Community can be described in physical and emotional terms. Physically, a community can be a shared space or a group of people that share some common denominator. Emotionally, community is described as a sense of fellowship or similarity with others. Community also describes the relationship one has with their environment, both the people and places that compose it. Ultimately, there is an overarching theme of togetherness that transcends the different definitions of the word.

 

How to Find Your Community

We have all experienced community in one form or another. Maybe you played sports in high school, lived in the Northeast region of your city, or became a regular at a local coffee shop. There are several different approaches you can take when building a community or fostering your sense of community. You can:

  • Explore your interests. Becoming involved with these kinds of activities will introduce you to people who enjoy what you enjoy, making it even easier to connect with them. Some examples of these activities could be joining a book club, recreational sports team, or enrolling in pottery classes or dance lessons. 
  • Follow your values. How do you think the world could be better? What role can you play in making those improvements? Determining your values and finding activities that align with them is a great way for you to find a community and give back to it. This could look like donating to your local Women’s Shelter or volunteering at an elementary school to read with students. It could also mean working for a charity or nonprofit that is raising awareness for a cause.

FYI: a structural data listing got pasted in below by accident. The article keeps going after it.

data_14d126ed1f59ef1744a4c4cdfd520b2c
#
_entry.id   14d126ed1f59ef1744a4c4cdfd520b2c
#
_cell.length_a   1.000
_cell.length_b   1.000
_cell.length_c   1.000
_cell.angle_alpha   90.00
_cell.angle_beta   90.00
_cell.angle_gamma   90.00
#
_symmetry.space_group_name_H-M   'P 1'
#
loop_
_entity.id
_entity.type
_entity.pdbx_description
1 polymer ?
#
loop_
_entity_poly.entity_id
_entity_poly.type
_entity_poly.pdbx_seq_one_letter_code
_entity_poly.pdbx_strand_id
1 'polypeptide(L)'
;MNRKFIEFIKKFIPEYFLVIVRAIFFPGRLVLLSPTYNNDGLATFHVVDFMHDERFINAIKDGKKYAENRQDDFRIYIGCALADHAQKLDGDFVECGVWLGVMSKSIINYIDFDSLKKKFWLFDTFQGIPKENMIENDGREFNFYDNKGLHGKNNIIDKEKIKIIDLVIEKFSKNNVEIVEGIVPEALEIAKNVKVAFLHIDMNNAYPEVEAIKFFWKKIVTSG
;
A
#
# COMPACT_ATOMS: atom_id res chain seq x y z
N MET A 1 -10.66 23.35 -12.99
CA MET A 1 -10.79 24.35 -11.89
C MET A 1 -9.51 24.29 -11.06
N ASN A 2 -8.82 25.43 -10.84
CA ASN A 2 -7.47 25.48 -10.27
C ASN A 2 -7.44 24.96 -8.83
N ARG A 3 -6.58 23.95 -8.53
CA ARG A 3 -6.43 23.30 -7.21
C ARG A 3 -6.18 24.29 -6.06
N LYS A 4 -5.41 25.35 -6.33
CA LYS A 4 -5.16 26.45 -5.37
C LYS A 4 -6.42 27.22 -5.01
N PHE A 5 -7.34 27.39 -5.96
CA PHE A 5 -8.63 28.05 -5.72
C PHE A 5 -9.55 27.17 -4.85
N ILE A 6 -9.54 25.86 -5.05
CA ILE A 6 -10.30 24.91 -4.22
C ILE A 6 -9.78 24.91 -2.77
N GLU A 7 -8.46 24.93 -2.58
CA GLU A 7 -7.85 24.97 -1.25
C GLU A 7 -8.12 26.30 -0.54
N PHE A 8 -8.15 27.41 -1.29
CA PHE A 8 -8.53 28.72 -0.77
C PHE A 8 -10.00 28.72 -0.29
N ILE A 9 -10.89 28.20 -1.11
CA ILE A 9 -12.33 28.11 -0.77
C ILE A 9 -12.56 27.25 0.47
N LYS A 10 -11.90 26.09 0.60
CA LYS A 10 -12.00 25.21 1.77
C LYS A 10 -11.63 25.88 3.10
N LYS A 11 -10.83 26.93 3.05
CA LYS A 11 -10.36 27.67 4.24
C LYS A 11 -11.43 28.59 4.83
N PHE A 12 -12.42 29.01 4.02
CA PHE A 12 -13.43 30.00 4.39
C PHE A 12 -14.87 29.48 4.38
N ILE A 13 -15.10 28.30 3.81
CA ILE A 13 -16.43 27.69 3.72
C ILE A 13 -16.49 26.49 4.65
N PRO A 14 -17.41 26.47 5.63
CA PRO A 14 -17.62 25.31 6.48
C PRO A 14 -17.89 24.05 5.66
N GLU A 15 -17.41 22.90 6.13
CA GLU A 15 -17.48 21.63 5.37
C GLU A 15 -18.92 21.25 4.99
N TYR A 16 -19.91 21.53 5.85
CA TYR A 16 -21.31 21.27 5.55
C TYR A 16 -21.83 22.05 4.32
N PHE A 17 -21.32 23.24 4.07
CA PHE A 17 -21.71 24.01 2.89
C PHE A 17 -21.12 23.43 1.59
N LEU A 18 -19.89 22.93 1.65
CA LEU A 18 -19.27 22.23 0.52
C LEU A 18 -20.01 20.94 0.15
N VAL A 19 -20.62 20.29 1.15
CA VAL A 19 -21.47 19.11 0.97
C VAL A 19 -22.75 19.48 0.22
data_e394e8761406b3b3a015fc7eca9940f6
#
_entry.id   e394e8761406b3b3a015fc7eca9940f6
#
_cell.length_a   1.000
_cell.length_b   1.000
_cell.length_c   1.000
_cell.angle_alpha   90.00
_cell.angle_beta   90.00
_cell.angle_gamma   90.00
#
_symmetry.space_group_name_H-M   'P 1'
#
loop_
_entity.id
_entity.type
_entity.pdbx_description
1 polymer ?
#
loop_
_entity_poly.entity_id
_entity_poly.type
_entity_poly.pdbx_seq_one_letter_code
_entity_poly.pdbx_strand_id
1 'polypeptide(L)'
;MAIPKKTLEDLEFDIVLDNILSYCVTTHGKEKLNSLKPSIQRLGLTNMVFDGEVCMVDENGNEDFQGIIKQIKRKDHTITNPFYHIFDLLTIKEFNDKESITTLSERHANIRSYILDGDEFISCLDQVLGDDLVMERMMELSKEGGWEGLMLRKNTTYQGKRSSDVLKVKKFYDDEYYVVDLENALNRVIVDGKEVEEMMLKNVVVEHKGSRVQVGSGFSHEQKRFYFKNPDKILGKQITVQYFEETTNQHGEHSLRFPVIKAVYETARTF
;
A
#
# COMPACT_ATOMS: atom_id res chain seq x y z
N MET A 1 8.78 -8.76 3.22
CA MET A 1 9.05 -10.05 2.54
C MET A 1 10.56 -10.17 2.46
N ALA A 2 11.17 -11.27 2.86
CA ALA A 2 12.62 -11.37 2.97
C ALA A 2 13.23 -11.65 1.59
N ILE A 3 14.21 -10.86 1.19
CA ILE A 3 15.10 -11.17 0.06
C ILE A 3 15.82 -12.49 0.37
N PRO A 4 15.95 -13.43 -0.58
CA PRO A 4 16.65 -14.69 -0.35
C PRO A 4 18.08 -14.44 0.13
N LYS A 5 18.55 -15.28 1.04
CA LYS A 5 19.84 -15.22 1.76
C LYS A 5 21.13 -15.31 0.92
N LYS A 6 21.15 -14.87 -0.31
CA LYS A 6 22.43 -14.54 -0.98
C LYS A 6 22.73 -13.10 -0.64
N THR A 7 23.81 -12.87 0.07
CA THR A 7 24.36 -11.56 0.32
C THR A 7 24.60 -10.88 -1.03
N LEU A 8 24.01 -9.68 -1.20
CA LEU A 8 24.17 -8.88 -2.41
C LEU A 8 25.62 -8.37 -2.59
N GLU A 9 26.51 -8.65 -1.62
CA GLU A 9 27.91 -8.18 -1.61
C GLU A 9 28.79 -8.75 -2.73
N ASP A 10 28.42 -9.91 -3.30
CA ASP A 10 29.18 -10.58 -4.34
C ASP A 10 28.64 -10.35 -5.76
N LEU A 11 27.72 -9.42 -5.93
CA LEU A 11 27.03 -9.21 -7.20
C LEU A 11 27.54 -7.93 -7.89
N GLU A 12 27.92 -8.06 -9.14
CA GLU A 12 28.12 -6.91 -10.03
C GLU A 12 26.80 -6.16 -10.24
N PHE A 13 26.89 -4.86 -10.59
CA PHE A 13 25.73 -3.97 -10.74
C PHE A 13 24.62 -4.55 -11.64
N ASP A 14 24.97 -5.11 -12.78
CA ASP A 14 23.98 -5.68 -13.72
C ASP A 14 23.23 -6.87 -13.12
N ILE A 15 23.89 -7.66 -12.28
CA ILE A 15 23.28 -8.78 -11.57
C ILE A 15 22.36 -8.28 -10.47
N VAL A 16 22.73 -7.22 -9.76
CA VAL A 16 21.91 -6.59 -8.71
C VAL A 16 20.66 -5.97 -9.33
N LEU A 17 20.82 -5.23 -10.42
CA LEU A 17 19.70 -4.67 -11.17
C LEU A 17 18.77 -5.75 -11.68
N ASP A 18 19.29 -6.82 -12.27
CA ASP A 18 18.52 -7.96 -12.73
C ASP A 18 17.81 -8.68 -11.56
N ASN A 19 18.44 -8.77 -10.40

• Strengthen your beliefs. People often hold onto their beliefs with great conviction. Seeking activities and groups of people that demonstrate similar beliefs as you can motivate you to take further action in pursuit of a common goal or inspire you to develop personal goals as well. Some examples of belief-based activities could be joining a church or political organization. 

You want to engage in, or with, activities and people that mean something to you. It only makes sense that you would enjoy and engage more with things you are passionate about. By finding activities and people that align with what is meaningful to you, you will likely find that a sense of community comes easily. 

 

The overarching theme of togetherness that characterizes community is precisely what makes it so influential on individuals’ mental health. The relationships, connections, and interactions enabled by togetherness is how people of a community are able to benefit from one another and from the group as a whole. Significant research has been done to demonstrate one key point: Humans are social beings. We are not meant to be alone in this world, and learning from one another is how the world continues to improve.